Peter Hensinger of the German consumer protection organisation Diagnose Funk said closer attention must be paid to the possible negative effects of radiation on both animals and humans, particularly with regard to the introduction of 5G technology.

Networks equipped with 5G are expected to offer speeds 100 times faster than existing 4G networks, but the technology has been met with strong opposition from some quarters, especially among environmental campaigners.

AFP

Half-A-Million Insect Species Face Extinction – Scientists

A locust vendor shows a bag full of edible insects at a market in Al-Rai, northwest of Kuwait City on January 25, 2020. AFP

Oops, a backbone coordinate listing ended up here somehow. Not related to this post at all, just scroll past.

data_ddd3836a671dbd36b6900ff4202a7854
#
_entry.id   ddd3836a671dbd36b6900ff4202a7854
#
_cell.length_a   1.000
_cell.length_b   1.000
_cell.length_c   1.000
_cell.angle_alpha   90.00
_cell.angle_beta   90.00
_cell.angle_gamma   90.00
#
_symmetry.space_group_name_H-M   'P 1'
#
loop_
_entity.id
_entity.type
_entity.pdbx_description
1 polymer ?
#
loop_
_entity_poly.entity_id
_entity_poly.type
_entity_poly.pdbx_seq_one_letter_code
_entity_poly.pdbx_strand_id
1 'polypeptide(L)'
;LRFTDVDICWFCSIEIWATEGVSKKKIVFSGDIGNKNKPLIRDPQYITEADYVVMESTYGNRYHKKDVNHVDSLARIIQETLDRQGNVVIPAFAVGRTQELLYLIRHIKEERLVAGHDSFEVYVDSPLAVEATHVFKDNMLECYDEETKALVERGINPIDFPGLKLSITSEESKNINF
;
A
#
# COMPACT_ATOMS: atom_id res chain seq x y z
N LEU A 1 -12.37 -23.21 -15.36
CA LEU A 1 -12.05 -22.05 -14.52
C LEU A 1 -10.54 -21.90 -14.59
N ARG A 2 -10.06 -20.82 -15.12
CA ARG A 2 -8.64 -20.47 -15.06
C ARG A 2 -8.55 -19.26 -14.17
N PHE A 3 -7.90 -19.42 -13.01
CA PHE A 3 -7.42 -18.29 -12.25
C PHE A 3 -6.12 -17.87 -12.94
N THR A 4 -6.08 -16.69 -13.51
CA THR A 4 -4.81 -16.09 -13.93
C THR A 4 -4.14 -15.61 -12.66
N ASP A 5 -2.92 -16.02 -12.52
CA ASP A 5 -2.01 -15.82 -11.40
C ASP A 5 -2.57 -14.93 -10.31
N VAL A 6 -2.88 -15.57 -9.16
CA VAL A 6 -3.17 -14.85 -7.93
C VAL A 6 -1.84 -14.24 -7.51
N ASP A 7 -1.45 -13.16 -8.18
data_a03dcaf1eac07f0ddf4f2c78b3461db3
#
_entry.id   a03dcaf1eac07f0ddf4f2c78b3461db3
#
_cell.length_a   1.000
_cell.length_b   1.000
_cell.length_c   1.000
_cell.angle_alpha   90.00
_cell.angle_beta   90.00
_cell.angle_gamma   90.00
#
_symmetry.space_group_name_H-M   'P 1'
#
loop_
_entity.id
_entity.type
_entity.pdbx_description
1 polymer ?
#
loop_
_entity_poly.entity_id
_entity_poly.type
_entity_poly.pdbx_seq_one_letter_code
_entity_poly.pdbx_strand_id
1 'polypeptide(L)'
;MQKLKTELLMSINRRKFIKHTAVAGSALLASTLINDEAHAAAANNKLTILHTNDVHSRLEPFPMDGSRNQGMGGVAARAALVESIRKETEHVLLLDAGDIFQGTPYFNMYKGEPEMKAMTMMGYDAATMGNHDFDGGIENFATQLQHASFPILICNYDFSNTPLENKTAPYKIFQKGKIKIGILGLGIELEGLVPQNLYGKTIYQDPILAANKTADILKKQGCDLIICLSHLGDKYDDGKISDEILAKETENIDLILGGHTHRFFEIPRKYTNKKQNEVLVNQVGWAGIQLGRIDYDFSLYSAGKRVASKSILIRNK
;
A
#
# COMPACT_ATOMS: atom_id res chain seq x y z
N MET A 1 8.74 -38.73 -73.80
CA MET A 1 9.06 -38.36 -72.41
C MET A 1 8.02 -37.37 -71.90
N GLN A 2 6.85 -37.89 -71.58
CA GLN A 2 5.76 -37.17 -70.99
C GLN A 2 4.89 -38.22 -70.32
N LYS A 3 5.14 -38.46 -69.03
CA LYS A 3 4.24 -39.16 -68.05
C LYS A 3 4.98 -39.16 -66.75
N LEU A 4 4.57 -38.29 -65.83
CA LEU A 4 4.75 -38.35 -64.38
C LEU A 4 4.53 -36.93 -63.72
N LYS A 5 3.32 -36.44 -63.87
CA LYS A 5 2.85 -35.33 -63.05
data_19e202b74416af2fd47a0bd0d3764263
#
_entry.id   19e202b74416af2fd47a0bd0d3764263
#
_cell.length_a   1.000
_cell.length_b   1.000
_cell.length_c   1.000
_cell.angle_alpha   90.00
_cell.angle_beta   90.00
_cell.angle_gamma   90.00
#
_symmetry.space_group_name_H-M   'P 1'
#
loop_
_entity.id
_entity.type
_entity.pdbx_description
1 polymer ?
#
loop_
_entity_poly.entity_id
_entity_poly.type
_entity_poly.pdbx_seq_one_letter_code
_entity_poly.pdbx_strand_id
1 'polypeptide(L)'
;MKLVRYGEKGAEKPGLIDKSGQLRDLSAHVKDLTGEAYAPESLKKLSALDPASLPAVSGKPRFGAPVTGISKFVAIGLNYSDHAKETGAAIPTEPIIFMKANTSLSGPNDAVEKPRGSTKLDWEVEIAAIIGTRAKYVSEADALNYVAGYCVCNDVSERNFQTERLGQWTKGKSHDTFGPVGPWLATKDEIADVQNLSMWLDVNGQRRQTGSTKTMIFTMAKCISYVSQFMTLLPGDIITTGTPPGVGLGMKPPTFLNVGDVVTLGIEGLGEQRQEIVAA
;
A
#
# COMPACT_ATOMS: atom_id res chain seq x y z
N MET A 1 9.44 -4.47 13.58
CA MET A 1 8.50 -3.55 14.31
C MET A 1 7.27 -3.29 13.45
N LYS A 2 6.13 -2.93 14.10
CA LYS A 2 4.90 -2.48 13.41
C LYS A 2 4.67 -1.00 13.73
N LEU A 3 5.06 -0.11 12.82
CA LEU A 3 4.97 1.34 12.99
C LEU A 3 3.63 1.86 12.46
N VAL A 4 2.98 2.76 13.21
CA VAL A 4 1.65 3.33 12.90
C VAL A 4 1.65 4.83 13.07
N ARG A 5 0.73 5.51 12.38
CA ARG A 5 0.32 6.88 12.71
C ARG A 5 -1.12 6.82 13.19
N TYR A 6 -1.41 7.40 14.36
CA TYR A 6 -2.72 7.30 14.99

Half of the one million animal and plant species on Earth facing extinction are insects, and their disappearance could be catastrophic for humankind, scientists have said in a “warning to humanity”.

“The current insect extinction crisis is deeply worrying,” said Pedro Cardoso, a biologist at the Finnish Museum of Natural History and lead author of a review study published Monday.

“Yet, what we know is only the tip of the iceberg,” he told AFP.

The disappearance of bugs that fly, crawl, burrow, jump and walk on water is part of a gathering mass extinction event, only the sixth in the last half-billion years.

The last one was 66 million years ago when an errant space rock wiped out land-based dinosaurs and most other life forms.

This time we are to blame.

“Human activity is responsible for almost all insect population declines and extinctions,” Cardoso told AFP.

The main drivers are dwindling and degraded habitat, followed by pollutants — especially insecticides — and invasive species.